The Palazzo Reale (Royal Palace) is one of the biggest tourist attractions in Turin and is located in the Piazza Castello in the centre of the city. It is a huge, square building with a large courtyard. It was built in the mid-17th century.
Royal Palace Turin
Address: Piazzetta Reale, 10122 Torino, Italy. Telephone: +39 011 4361455. Opening hours: Tuesday to Sunday: 8.30-19.30. No tickets sold after 18.00. Closed on: Monday. Entrance fee: 10 Euro. Public transport: Garibaldi (stop 245): lines 4, 7, 11, 27, 51, 57 and Star 2; Castello (stops 471 and 472): lines 13, 13/, 15, 55 and 56.
History and description
The Royal Palace was built around 1646 for Carlo Emanuele II, the King of Sardinia, who lived there until 1859. The first King of Italy, Vittorio Emmanuele II, also had his residence in the Palazzo Reale. The rooms and halls of the palace are therefore richly decorated with magnificent rugs, candelabras and beautifully painted ceilings.
Work was started in 1646, when Christina of France began the reconstruction of the old Bishop’s Palace (Palazzo del Vescovo).
The first architect to work on the palace was Ascanio Vittozzi. Subsequent architects of the court contributing to its construction were Carlo and Amedeo di Castellamonte and Maurizio Valperga. Carlo Morello completed the facade in 1958.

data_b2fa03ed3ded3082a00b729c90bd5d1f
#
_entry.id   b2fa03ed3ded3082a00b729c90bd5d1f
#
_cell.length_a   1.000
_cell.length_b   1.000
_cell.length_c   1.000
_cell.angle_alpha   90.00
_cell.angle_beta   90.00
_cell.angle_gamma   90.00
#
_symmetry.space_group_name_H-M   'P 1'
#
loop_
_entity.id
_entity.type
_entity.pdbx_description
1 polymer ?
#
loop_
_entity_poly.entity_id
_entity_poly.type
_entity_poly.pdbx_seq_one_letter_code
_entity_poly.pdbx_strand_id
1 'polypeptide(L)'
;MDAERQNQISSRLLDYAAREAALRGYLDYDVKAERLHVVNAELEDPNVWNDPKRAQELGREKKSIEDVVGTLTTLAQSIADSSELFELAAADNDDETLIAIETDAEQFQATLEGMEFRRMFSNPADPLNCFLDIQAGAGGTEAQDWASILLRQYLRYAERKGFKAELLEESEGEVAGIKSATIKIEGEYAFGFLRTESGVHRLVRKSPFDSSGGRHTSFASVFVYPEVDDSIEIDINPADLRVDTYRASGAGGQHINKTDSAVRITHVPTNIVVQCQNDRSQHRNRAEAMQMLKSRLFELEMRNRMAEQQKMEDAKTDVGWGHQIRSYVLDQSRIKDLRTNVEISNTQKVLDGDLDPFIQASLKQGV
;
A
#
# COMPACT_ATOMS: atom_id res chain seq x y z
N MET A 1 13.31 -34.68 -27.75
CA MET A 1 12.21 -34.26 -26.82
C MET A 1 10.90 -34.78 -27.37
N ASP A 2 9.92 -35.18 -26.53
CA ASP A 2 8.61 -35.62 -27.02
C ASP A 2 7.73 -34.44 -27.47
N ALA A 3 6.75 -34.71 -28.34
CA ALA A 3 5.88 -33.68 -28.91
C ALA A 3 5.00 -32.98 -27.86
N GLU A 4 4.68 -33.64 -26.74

The Cappella della Sindone was the work of Guarino Guarini.
In the early 18th century, Filippo Juvarra was responsible for the Scala delle Forbici and for a new look what used to be the Galleria della Regina (“Queen’s gallery”) and is now the seat of the Royal Armoury.
After Juvarra, Benedetto Alfieri took over the job of renovatin the Royal Apartments.
The building served as the residency of the Italian royal family till the end of World War II. In 1946, after a referendum Italy became a Republic and the royal family was banned from the country.
Façade and staircase
The façade dates back to 1658 and was designed by Carlo Morello. Domenico Ferri designed the monumental staircase in 1864. It is decorated with mostly 19th century paintings and sculptures.
At the entrance, there are statues of the mythical twins Castor and Pollux, who, according to Turin lore, also used to stand guard at the border between the holy and devilish halves of the city.
The small square in front of the palace is called Piazzetta Reale. It is protected by a famous cast-iron gate, which was also designed by Juvarra.
Sala dei Corazzieri, Sala del Trono, Gabinetto Cinese, Galleria del Daniel, Sala del Trono della Regina, Sala da Ballo, Sala da Pranzo, Camera dell’Alcova.